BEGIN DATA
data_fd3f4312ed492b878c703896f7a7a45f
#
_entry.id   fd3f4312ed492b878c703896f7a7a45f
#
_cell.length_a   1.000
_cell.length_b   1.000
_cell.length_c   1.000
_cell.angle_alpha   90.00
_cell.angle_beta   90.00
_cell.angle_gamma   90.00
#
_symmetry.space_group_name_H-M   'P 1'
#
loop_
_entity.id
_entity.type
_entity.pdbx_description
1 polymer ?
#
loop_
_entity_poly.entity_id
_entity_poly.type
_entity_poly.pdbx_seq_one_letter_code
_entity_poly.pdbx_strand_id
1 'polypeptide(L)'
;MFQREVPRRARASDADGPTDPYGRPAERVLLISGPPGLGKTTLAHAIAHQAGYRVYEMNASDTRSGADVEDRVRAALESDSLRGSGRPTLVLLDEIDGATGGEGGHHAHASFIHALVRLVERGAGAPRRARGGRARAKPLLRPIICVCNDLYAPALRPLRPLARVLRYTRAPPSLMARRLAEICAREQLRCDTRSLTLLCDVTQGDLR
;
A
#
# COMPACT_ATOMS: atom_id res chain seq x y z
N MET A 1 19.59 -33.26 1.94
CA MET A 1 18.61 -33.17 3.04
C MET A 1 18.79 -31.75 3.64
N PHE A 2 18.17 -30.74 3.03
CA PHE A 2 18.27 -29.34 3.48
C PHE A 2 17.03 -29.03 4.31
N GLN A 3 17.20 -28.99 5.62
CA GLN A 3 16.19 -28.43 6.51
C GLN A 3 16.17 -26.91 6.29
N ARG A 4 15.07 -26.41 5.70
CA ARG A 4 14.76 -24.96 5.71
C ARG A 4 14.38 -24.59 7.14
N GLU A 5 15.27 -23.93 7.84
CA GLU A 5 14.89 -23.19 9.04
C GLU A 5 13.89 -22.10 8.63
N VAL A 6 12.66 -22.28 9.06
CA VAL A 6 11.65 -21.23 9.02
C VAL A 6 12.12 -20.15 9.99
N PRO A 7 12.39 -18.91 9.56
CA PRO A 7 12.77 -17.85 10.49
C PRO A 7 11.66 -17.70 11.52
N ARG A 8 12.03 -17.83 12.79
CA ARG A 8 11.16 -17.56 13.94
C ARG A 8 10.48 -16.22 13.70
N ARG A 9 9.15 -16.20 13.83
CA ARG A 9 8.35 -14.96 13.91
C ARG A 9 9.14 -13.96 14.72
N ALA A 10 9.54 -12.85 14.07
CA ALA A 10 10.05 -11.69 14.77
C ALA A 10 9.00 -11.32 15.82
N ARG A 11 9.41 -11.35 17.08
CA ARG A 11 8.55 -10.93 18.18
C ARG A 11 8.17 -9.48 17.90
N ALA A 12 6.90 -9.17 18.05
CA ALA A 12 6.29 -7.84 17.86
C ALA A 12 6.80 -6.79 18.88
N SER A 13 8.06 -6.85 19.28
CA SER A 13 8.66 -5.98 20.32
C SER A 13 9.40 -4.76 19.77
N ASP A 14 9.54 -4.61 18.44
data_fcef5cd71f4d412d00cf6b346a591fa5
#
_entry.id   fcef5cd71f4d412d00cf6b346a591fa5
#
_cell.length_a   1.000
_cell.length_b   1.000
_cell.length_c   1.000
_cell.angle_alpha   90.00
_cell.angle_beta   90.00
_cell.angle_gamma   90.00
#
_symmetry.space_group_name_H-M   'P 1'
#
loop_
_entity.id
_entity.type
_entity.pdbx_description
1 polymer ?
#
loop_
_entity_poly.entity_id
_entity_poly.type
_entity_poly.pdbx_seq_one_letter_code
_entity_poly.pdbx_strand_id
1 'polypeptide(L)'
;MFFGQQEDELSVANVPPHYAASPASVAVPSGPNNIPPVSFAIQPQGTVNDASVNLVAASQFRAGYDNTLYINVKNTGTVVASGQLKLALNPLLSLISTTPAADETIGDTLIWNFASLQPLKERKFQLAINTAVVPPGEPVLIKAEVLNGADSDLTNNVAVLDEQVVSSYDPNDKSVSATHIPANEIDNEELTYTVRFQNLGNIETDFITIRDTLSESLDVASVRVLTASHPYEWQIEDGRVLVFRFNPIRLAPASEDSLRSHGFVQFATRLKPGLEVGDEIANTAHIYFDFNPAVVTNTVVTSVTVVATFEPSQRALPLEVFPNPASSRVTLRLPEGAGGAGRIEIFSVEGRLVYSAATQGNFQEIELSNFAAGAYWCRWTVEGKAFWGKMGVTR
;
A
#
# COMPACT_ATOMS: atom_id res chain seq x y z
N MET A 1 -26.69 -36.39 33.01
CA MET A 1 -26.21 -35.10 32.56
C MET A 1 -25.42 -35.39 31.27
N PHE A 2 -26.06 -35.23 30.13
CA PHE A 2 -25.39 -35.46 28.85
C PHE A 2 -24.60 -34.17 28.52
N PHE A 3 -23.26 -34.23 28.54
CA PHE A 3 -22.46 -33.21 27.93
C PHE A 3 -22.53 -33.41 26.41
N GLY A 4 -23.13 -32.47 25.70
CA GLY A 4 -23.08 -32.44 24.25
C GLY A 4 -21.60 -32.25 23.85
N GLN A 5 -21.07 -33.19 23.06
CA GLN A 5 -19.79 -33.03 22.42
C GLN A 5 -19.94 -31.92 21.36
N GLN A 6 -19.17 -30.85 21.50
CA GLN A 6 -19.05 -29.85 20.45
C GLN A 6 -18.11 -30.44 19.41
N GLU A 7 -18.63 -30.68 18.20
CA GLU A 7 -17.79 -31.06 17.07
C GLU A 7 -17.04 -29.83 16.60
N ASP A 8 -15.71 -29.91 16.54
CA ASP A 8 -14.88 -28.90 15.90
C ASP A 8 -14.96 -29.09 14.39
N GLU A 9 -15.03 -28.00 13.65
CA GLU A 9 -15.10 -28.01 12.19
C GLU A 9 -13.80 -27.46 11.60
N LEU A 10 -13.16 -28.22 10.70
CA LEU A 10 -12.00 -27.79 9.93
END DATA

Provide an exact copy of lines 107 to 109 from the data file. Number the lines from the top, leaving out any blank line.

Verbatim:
N PHE A 3 -23.26 -34.23 28.54
CA PHE A 3 -22.46 -33.21 27.93
C PHE A 3 -22.53 -33.41 26.41